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Corruption, Entry and Pollution

  • Eleni Stathopoulou
  • Dimitrios Varvarigos

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    We model an economy where imperfectly competitive firms choose whether to employ a dirty technology and pay an emission tax or employ a clean technology and incur the cost of its adoption. Bureaucrats who are entrusted with the task of monitoring the emissions of each firm, are corruptible in the sense that they may accept bribes in order to mislead authorities on the firms’ actual emissions. Market entry is an important element in the relation between corruption and pollution. Particularly, the incidence of corruption increases the number of entrants in the market, while the bureaucrats’ incentives to be corrupt are higher in a market with more competitors. We find multiple equilibria where both corruption and pollution are either high or low.

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    File URL: http://www.le.ac.uk/economics/research/repec/lec/leecon/dp13-21.pdf
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    Paper provided by Department of Economics, University of Leicester in its series Discussion Papers in Economics with number 13/21.

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    Date of creation: Sep 2013
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    Handle: RePEc:lec:leecon:13/21
    Contact details of provider: Postal: Department of Economics University of Leicester, University Road. Leicester. LE1 7RH. UK
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    1. Fredriksson, Per G. & Svensson, Jakob, 2003. "Political instability, corruption and policy formation: the case of environmental policy," Journal of Public Economics, Elsevier, vol. 87(7-8), pages 1383-1405, August.
    2. Amit K. Biswas & Mohammad Reza Farzanegan & Marcel Thum, 2011. "Pollution, Shadow Economy and Corruption: Theory and Evidence," CESifo Working Paper Series 3630, CESifo Group Munich.
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    5. Malik Arun S., 1993. "Self-Reporting and the Design of Policies for Regulating Stochastic Pollution," Journal of Environmental Economics and Management, Elsevier, vol. 24(3), pages 241-257, May.
    6. Robin Burgess & Matthew Hansen & Benjamin Olken & Peter Potapov & Stefanie Sieber, 2012. "The Political Economy of Deforestation in the Tropics," Working Papers id:4963, eSocialSciences.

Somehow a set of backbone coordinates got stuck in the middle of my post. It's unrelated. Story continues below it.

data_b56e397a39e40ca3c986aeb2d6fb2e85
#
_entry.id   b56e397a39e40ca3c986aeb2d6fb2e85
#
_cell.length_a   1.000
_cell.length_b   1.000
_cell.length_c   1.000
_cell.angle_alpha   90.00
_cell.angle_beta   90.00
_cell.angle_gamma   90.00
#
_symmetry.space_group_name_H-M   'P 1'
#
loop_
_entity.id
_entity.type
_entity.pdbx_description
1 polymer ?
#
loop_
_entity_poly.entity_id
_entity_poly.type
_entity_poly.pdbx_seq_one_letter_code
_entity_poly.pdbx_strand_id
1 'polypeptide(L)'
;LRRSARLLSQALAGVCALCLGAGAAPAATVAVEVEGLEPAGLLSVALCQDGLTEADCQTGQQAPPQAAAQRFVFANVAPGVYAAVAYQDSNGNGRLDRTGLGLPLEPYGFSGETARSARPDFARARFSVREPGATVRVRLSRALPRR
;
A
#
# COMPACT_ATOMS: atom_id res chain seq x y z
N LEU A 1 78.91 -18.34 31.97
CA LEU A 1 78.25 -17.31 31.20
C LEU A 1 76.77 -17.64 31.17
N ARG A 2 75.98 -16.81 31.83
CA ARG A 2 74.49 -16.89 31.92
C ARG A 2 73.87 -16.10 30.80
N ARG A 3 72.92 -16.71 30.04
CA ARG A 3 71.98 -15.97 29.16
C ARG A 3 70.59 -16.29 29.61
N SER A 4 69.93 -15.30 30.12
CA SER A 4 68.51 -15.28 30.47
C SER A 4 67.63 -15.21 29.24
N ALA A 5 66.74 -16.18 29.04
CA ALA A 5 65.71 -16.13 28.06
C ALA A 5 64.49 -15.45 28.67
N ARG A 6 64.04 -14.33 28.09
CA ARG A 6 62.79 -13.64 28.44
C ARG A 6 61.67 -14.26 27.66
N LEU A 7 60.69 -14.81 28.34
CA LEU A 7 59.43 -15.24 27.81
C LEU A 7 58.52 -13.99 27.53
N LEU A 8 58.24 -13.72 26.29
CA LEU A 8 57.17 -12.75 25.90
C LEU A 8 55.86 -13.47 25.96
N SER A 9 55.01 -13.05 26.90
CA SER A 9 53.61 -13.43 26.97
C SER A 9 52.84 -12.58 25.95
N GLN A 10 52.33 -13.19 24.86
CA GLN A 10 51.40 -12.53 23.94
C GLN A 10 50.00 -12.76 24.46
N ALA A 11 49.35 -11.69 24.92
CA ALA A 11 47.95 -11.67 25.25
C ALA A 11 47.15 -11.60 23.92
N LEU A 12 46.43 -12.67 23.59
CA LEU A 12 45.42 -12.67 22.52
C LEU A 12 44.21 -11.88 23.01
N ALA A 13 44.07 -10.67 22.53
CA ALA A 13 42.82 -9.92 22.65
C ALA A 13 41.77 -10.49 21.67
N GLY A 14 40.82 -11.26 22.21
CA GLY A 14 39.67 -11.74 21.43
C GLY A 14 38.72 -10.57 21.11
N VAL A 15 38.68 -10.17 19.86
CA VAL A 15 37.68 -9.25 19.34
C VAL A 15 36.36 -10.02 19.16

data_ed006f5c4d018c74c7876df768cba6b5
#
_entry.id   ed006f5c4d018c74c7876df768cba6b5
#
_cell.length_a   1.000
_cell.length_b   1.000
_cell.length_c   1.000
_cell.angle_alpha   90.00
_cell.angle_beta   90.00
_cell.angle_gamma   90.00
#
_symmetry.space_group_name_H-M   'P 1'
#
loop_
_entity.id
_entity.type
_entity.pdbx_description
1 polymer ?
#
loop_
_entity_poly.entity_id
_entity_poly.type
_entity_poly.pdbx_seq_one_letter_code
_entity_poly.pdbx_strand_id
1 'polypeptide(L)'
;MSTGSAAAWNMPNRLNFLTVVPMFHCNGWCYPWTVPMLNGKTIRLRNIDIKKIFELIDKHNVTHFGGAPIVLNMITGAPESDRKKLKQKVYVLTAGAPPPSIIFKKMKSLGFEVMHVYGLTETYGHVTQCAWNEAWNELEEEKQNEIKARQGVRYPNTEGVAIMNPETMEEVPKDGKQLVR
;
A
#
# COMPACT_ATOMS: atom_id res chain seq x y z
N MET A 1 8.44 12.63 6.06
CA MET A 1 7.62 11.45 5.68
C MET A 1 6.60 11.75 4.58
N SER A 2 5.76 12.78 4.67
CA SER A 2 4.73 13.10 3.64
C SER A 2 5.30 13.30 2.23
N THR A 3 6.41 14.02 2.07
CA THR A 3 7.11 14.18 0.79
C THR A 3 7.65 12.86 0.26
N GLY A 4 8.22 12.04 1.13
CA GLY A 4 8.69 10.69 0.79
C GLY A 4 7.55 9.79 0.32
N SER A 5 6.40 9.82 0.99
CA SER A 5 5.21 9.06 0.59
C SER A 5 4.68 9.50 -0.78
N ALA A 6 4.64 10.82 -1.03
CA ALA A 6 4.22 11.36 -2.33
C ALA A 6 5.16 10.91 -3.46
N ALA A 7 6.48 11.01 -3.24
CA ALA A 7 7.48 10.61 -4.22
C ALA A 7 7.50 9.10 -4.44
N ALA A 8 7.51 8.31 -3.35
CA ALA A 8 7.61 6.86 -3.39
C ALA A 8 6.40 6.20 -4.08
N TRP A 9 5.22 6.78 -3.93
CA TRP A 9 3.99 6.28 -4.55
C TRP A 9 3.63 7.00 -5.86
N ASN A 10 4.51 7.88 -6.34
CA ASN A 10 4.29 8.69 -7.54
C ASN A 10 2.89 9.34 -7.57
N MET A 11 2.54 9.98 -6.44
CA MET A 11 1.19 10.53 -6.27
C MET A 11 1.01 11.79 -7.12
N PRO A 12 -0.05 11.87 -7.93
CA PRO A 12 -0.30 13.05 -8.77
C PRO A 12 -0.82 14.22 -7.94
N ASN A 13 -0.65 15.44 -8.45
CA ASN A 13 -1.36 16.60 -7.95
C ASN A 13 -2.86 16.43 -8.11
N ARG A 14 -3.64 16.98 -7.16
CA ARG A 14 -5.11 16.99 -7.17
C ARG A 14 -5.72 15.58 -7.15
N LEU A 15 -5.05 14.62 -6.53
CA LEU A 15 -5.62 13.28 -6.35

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    8. Mauro, Paolo, 1995. "Corruption and Growth," The Quarterly Journal of Economics, MIT Press, vol. 110(3), pages 681-712, August.
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    10. Axel Dreher & Martin Gassebner, 2013. "Greasing the wheels? The impact of regulations and corruption on firm entry," Public Choice, Springer, vol. 155(3), pages 413-432, June.
    11. Richard Damania & Per Fredriksson & Muthukumara Mani, 2004. "The Persistence of Corruption and Regulatory Compliance Failures: Theory and Evidence," Public Choice, Springer, vol. 121(3), pages 363-390, February.
    12. Cole, Matthew A., 2007. "Corruption, income and the environment: An empirical analysis," Ecological Economics, Elsevier, vol. 62(3-4), pages 637-647, May.
    13. Harford, Jon D., 1987. "Self-reporting of pollution and the firm's behavior under imperfectly enforceable regulations," Journal of Environmental Economics and Management, Elsevier, vol. 14(3), pages 293-303, September.
    14. Kate Ivanova, 2011. "Corruption and air pollution in Europe," Oxford Economic Papers, Oxford University Press, vol. 63(1), pages 49-70, January.
    15. Thomas N. Hubbard, 1998. "An Empirical Examination of Moral Hazard in the Vehicle Inspection Market," RAND Journal of Economics, The RAND Corporation, vol. 29(2), pages 406-426, Summer.
    16. Toke S. Aidt, 2009. "Corruption, institutions, and economic development," Oxford Review of Economic Policy, Oxford University Press, vol. 25(2), pages 271-291, Summer.
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